63. You're welcome.

 

It's nice to have a civilized conversation that doesn't degenerate into a flame war.

Cheers to you as well and a good night.

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Response to MrSlayer (Reply #10)

Thu Feb 7, 2013, 09:04 PM

18. How do YOO know? YOO don't.

Due process is not sympathy.

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Response to TheKentuckian (Reply #18)

Thu Feb 7, 2013, 09:19 PM

37. Yeah it kind of is in these instances.

 

You're giving them a heads up about what's coming and possibly ruining years of covert information gathering and blowing the cover of agents on the inside if you go public with a show trial.

Stay away from terrorist groups if you don't want to get droned. There is no good reason for any innocent person to be around them. There just isn't.

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Response to MrSlayer (Reply #37)

Thu Feb 7, 2013, 09:47 PM

53. Wow

You might want to reconsider your tag-line, way too ironic, though your handle, not so much.

Just because "there's no good reason" in your mind (or more importantly in the mind of some spook) for anyone to be in the vicinity of a "terrorist group" doesn't mean we have the right to kill that person. Far from it.

What about reporters? Merchants? Family? It's just not nearly as simple as you make it out to be.

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Response to dreamnightwind (Reply #53)

Thu Feb 7, 2013, 10:54 PM

68. Don't you think the people in charge know the players?

 

What journalist is going to be hanging around the Islamic Jihad without the ops knowing about it? What merchant is going to be at their compound or hideout or whatever without knowing who these people are? If they have American family members that just so happen to be there on the day of an operation, well that's just poor timing.

It's not really as complex as you make it out to be. Stay away from the bad guys.

I am a great fan of irony.

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Response to MrSlayer (Reply #68)

Thu Feb 7, 2013, 11:34 PM

72. Whatever, couldn't disagree more though - nt

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Response to dreamnightwind (Reply #72)

Thu Feb 7, 2013, 11:44 PM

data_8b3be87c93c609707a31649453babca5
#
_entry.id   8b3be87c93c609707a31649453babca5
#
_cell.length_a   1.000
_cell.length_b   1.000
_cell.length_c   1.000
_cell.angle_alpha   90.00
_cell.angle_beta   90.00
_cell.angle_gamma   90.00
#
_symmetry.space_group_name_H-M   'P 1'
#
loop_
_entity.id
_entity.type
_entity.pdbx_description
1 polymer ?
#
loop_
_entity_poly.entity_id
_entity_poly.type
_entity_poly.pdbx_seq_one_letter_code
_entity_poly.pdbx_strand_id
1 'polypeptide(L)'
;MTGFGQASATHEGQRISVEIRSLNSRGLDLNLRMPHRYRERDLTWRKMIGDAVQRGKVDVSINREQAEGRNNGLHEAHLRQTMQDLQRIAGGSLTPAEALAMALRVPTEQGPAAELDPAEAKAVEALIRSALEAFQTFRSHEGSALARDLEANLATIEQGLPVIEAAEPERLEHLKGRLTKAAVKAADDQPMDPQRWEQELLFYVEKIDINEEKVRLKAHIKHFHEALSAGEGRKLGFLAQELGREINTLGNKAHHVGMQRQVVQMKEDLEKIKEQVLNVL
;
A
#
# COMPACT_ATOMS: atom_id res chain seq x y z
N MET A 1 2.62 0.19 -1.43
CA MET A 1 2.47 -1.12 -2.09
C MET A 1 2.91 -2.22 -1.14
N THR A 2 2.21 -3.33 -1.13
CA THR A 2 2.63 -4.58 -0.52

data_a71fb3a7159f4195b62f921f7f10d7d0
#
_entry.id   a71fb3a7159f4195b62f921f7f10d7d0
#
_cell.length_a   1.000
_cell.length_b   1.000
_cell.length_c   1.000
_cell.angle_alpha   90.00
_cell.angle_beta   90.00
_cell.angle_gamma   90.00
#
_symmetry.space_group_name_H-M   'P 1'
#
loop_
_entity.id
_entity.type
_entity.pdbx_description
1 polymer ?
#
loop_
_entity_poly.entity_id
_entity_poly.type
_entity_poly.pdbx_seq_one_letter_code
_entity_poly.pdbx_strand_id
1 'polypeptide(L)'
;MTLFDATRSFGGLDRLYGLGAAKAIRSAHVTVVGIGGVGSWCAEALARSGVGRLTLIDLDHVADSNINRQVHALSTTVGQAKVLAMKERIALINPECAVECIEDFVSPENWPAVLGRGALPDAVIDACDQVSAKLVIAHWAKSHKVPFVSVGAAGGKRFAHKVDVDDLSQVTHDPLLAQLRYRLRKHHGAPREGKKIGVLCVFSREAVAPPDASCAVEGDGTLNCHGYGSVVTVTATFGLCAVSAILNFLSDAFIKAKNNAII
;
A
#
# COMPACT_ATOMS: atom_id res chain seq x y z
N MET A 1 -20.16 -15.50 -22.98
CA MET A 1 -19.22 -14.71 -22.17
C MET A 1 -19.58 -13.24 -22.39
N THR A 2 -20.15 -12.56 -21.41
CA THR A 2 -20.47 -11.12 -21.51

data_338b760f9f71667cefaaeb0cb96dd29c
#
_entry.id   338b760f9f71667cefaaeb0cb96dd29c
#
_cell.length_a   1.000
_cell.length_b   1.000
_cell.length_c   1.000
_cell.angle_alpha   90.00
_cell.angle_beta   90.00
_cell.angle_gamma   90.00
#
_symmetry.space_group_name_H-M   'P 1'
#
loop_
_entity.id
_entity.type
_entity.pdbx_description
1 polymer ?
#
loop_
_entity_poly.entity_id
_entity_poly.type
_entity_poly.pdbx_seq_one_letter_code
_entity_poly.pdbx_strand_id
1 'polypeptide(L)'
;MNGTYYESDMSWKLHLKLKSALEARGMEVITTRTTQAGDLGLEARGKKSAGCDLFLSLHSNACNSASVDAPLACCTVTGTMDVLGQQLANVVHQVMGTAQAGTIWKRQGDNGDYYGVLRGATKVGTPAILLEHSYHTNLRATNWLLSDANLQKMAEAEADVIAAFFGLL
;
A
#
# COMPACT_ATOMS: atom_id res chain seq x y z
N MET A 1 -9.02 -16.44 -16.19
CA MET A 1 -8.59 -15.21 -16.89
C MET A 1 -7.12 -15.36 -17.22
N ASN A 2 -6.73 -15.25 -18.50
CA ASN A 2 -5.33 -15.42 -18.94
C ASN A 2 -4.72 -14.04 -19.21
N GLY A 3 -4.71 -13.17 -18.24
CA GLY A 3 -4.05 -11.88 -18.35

74. Well enough.

 

We can't all agree about everything. What fun would that be?

Have a good one.

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Response to MrSlayer (Reply #37)

Thu Feb 7, 2013, 09:51 PM

56. +1

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Response to MrSlayer (Reply #10)

Thu Feb 7, 2013, 11:10 PM

69. How do you know?

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Response to 840high (Reply #69)

Thu Feb 7, 2013, 11:15 PM

71. I've answered this already.

 

It's right above your reply to me.

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Response to BlueCheese (Original post)

Thu Feb 7, 2013, 09:00 PM

11. This is fucked. Utterly fucked.

Thanks for the heads up.

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Response to BlueCheese (Original post)

Thu Feb 7, 2013, 09:02 PM

14. AQ is an organization known for strapping explosives to people

You're a Marine guard at a US consulate. Somebody on your AQ watch list approaches ostensibly to surrender. How close do you feel like letting him get?

After 9/11, I spent a lot of time saying naval laws on piracy should be the governing rules for terrorism; those laws involve a lot of summary execution and, in fact, pirates cannot "surrender" per se. The relevant doctrine is hostis humani generis; though in principle it's Congress that the Constitution grants the authority for that to. On the other hand, the authorization of force after 9/11 was so broad that I'm afraid this is pretty much within the President's rights as it is now.

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Response to Recursion (Reply #14)

Thu Feb 7, 2013, 09:07 PM

22. But the white paper claims the right to kill Americans who pose far less immediate a threat.

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Response to BlueCheese (Reply #22)

Thu Feb 7, 2013, 09:10 PM

24. I never said the guy was involved in an active plot

I said he's been hanging out with people known to strap explosives to themselves. He's approaching the consulate you're guarding. How close do you feel like letting him get?

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Response to Recursion (Reply #24)

Thu Feb 7, 2013, 09:13 PM

28. The white paper specifically says that citizens we kill...

... do not actually have to be planning anything in the immediate future.

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Response to BlueCheese (Reply #28)

Thu Feb 7, 2013, 09:18 PM

36. I never said he was planning anything in the immediate future

I said his citizenship is not a factor in the rules of engagement against him, and used a rather dramatic scenario of his approaching a consulate to illustrate that. He may not be planning to blow himself up. But what's the Lance Corporal to do?

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Response to Recursion (Reply #36)

Thu Feb 7, 2013, 09:20 PM

39. In your example it's at least plausible that he's about to do something.

You order him to halt. If he doesn't, you fire a warning shot. If he continues, then sure, use lethal force. I'm not sure how that affects the discussion about the drone policy.

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Response to BlueCheese (Reply #39)

Thu Feb 7, 2013, 09:22 PM

41. Drones are only a small component of this

And frankly I think they muddy the issue.

Could the President order an artillery barrage against a U.S. citizen's position? An infantry assault? I think in both cases, the answer would be yes.